I am sometimes asked a question such as: “Do you support or oppose gay marriage?” This question misses the point. The question is, does anyone have the right to employ the government’s power of legalized physical force to prohibit two people of the same sex to forge a marriage contract? I firmly and unequivocally believe the answer is no. My personal opinions are irrelevant here. Upholding the right to same-sex marriage no more indicates my support for gay marriage than my defense of a woman’s right to her own body indicates support for abortion; or my defense of the First Amendment indicates support for pornography among consenting adults; or my opposition to Affirmative Action indicates support for racial discrimination.

The basic issue is individual rights, the inalienable sanction to take the actions necessary to achieve one’s long-term goals, well-being, and happiness – so long as those actions don’t involve the violation of the same rights of others. Since rights are held equally and at all times by all people, the state’s legal sanction of a marriage contract between any two consenting adults must necessarily include same-sex couples, if the 14th Amendment’s Equal Protection Clause means anything. Of course, a private institution like the Catholic Church has every right to refuse to sanction gay marriage. But it has no right to trample the rights of others who disagree.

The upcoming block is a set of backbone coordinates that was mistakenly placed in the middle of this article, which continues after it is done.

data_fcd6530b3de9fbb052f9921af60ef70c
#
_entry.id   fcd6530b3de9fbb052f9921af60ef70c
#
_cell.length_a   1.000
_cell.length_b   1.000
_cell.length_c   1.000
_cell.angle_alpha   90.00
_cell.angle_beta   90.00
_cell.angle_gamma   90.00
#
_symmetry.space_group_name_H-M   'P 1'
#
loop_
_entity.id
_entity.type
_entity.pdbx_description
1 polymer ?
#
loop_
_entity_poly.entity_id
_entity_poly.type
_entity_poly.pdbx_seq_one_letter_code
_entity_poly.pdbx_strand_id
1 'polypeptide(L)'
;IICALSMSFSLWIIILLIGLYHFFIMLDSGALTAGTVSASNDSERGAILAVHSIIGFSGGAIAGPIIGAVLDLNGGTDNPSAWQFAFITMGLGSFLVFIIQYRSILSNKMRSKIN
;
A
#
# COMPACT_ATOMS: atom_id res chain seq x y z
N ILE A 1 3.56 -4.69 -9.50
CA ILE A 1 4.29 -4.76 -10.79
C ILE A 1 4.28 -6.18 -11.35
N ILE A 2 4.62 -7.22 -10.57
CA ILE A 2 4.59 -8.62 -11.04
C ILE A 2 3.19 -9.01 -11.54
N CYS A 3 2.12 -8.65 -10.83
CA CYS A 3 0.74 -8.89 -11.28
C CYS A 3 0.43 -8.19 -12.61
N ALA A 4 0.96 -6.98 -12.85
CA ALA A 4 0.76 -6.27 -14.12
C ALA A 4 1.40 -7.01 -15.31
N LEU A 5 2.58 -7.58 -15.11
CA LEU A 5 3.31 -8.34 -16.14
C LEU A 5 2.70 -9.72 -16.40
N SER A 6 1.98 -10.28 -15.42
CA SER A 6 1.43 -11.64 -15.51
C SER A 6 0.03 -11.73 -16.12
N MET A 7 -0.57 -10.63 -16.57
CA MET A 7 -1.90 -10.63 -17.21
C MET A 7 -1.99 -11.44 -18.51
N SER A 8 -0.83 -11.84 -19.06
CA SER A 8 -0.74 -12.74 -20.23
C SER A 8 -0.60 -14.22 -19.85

My opinions aside, it’s hard to see how a marriage between two gay people violates or presents a threat to the rights of anyone else, as would be the case between, say, the parties in a Mafia hit “contract” or the perpetrators of a fraudulent Ponzi scheme. Since the freedom of contract is derived from the right to life and liberty, the burden of proof is on the anti-gay marriage side to validate its stand. It hasn’t and, in fact, cannot do so.

Yet, it won the day in New Jersey.

When the issue is defined properly, there are no “soft supporters”. Broad abstract principles leave out personal judgements on how one feels about the concrete issue involved. When one declares his allegiance or opposition to an abstract principle, he offers a yardstick by which others can judge his stand on a virtually unlimited number of concrete issues. The principle of individual rights, properly understood, leaves no room for “flirting with both sides”, “winks and nods”, or “hiding”. The Editors demand to “learn where each senator stands on gay marriage”. The proper question is: “Where do you stand on the principle of individual rights?” Each legislator’s answer to that question leads logically to a specific vote on the gay marriage bill, since it is essentially a vote on individual rights. But modern politicians on both sides of the ideological divide recoil against principled stands on any issue.